Skip to content

Surrendering to the Streets: DBI Book Manuscript Workshop

Speaker

Gray Kidd

Surrendering to the Streets: Black Artists of Laughter, Anger, & Reverence in Recife, Brazil, 1940-1980 By Dr. Gray Kidd (Villanova) Synopsis: This work of Brazilian cultural history examines a humoristic universe that few scholars have studied or taken seriously. Set in the poor northeastern state of Pernambuco between 1940 and 1980, the book asks what it means that the deadly serious legacies of 330 years of chattel slavery were a source of both laughter and rage among the poor and nonwhite. References to the plantation "big house" and slave quarters not only permeated their jokes, but racism, with its wounds, also informed the popular "wisdom" expressed through their play. Non-literate, poor, and nonwhite "artists of laughter" staged forms of entertainment where exaggerated interpersonal violence and racist insult could produce uproarious and bawdy laughter while African queens, with their court, would parade in the street with their Black dolls (calungas) in a reverent tribute to Africa. As a ludic counter-archive, mamulengo, bumba-meu-boi, and maracatu are shown to be a metacommentary from the "bottom" that offers key insights into how humble Brazilians understood authority, as well as the "authorities," while revealing their larger visions of class, race, gender, and morality. Sponsored by the Duke Brazil Initiative. Please send your RSVP to Dr. John D. French at: jdfrench@duke.edu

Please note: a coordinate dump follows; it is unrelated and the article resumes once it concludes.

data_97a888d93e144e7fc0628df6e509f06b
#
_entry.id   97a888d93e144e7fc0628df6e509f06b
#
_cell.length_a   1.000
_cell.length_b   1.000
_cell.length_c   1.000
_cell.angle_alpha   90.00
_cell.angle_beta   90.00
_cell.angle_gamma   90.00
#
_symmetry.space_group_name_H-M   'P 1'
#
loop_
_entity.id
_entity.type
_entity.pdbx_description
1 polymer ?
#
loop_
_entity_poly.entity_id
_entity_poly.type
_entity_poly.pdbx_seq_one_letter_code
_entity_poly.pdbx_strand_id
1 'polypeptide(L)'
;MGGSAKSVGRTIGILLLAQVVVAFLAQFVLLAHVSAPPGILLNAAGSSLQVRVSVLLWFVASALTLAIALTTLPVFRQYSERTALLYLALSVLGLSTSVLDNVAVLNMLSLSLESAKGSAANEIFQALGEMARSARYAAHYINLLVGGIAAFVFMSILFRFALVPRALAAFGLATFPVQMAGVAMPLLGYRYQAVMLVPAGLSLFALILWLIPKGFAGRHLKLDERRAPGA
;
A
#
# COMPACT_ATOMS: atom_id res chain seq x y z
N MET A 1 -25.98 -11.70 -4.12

Categories

Global, Human Rights, Panel/Seminar/Colloquium, Politics, South America focus